Cindy Shea is a blonde-haired, blue-eyed jazz-trained trumpeter who is making a name for herself in the macho world of mariachi, reports Miriam Jordan in The Wall Street Journal (10/11/13). Cindy’s Grammy-winning band, the Mariachi Divas, is "pushing the boundaries of mariachi," which is "traditionally associated with men in short jackets and trousers lined with silver buttons singing melodies about unrequited love, revolutionary figures and life in Mexico." The Mariachi Divas actually is one of "about 30 all-female mariachis" currently performing across the United States.
Others include Trio Ellas, who fuse "the traditional genre with bluegrass, flamenco and pop." As a trio, the group further disrupts convention, as an "authentic Mexican mariachi band has a minimum of eight members: trumpets, guitars, violins, a small guitar called the vihuela and a round-backed bass called guitarron." "We respect mariachi, but we are trying to mold our own music," says Suemy Gonzales, who plays violin in the trio, which also features Stephanie Amaro on guitar and Nelly Cortez on guitarron.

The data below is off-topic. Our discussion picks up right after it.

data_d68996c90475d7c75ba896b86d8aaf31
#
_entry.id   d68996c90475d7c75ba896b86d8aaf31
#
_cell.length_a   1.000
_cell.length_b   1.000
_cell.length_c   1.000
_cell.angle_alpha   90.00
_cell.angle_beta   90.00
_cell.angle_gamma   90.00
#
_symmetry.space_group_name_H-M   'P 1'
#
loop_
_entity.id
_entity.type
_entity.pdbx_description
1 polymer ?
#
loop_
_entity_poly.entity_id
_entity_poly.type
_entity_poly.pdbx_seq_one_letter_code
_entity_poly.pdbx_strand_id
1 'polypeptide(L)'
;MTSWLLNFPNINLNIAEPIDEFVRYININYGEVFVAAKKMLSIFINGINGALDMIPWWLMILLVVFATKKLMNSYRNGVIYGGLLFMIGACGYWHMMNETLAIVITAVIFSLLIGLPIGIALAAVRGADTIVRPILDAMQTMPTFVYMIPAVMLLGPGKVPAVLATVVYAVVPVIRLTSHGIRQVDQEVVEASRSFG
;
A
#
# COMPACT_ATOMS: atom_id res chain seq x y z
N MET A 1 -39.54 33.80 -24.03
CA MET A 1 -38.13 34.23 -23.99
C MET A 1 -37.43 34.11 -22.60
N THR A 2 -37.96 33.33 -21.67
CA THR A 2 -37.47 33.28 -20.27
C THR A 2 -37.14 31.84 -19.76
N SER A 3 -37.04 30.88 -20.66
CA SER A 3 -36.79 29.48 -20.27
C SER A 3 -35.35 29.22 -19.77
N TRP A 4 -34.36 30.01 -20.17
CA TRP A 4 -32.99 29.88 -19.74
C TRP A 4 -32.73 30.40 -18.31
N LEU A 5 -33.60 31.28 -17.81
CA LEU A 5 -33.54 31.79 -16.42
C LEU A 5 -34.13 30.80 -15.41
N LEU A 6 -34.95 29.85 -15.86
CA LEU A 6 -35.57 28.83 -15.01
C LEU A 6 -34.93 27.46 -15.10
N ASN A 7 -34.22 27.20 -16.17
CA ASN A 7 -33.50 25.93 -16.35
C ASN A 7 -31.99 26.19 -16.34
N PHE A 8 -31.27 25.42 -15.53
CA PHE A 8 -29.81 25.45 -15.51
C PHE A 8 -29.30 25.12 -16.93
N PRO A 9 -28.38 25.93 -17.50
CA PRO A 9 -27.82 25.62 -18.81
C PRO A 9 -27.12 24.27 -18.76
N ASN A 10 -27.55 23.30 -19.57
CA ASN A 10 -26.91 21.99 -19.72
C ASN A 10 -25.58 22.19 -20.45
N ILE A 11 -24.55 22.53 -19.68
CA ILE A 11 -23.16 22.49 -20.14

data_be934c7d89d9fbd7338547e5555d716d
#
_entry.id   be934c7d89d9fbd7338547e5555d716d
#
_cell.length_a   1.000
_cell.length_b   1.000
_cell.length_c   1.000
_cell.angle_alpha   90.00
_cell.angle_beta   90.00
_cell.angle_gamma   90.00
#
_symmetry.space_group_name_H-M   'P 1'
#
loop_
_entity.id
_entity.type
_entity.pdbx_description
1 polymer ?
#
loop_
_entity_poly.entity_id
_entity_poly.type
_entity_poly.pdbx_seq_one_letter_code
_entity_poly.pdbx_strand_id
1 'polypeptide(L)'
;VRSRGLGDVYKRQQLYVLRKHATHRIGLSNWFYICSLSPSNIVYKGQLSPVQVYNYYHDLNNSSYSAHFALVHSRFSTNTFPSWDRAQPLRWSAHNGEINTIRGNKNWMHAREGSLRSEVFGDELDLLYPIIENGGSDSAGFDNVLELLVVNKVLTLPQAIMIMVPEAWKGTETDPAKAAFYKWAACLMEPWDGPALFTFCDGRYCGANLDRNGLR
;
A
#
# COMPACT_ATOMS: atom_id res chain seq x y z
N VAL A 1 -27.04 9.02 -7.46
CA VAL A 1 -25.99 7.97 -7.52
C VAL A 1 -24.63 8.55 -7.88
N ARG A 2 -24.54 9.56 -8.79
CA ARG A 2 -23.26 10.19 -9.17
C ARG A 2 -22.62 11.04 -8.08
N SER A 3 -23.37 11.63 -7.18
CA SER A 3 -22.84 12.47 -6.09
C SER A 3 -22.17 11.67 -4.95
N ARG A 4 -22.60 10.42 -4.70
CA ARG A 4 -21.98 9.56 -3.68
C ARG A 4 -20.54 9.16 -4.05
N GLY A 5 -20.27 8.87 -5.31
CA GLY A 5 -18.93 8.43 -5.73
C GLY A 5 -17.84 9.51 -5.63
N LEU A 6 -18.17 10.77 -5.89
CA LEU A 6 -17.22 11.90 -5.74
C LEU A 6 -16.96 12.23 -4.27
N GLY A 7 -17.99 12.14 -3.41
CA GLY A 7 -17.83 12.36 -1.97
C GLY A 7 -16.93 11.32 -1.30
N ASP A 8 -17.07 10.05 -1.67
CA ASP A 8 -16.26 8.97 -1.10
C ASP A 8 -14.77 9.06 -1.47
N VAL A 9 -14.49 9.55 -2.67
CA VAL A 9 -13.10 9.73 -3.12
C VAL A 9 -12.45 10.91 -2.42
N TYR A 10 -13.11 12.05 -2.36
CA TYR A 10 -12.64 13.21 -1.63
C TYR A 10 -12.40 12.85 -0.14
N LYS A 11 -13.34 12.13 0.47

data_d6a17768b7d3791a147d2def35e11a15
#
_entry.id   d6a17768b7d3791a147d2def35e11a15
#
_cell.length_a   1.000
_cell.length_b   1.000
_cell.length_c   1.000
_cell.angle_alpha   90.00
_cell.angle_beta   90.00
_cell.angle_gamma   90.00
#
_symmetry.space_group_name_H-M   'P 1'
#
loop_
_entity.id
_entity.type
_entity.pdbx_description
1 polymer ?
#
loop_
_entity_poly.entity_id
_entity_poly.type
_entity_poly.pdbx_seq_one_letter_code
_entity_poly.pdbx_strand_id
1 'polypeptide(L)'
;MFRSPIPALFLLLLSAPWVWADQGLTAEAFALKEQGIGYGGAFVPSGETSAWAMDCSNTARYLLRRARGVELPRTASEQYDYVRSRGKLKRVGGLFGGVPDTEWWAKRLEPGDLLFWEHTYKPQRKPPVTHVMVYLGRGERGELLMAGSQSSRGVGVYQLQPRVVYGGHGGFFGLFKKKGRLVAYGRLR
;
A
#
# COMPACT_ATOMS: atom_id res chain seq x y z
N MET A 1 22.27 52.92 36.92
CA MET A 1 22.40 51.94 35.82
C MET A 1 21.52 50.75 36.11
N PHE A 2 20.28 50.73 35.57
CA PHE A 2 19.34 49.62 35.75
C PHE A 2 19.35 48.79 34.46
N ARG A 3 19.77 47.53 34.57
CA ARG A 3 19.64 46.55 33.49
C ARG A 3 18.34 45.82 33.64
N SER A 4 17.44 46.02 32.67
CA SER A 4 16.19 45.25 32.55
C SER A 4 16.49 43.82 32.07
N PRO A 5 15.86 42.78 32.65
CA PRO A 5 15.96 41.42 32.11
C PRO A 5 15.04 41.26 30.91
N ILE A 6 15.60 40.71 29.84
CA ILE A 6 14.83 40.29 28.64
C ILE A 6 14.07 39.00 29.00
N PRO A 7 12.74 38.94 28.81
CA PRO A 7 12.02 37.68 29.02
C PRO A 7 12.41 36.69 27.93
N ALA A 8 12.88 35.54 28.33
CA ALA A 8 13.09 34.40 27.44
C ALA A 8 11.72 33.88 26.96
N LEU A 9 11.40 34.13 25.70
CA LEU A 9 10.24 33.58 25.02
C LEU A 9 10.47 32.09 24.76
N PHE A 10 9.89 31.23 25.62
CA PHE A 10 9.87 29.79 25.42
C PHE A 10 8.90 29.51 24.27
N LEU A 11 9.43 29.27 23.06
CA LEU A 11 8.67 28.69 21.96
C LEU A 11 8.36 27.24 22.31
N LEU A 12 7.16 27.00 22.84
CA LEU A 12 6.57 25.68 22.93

Mariachi is rooted in rural Mexico in the 1850s, and "became a national symbol of pride and patriotism" in the 1920s, following the Mexican revolution. All-female mariachi bands first cropped up in the 1960s, and several "began to emerge in the 1990s." A few women were admitted to otherwise male mariachis at around the same time. Cindy Shea – who isn’t Mexican – certainly had critics challenging her "cultural authority" to play mariachi. But Daniel Sheehy, author of Mariachi Music in America, sees it differently: "What we’re seeing now is the culimination of a mariachi social-rights movement," he says.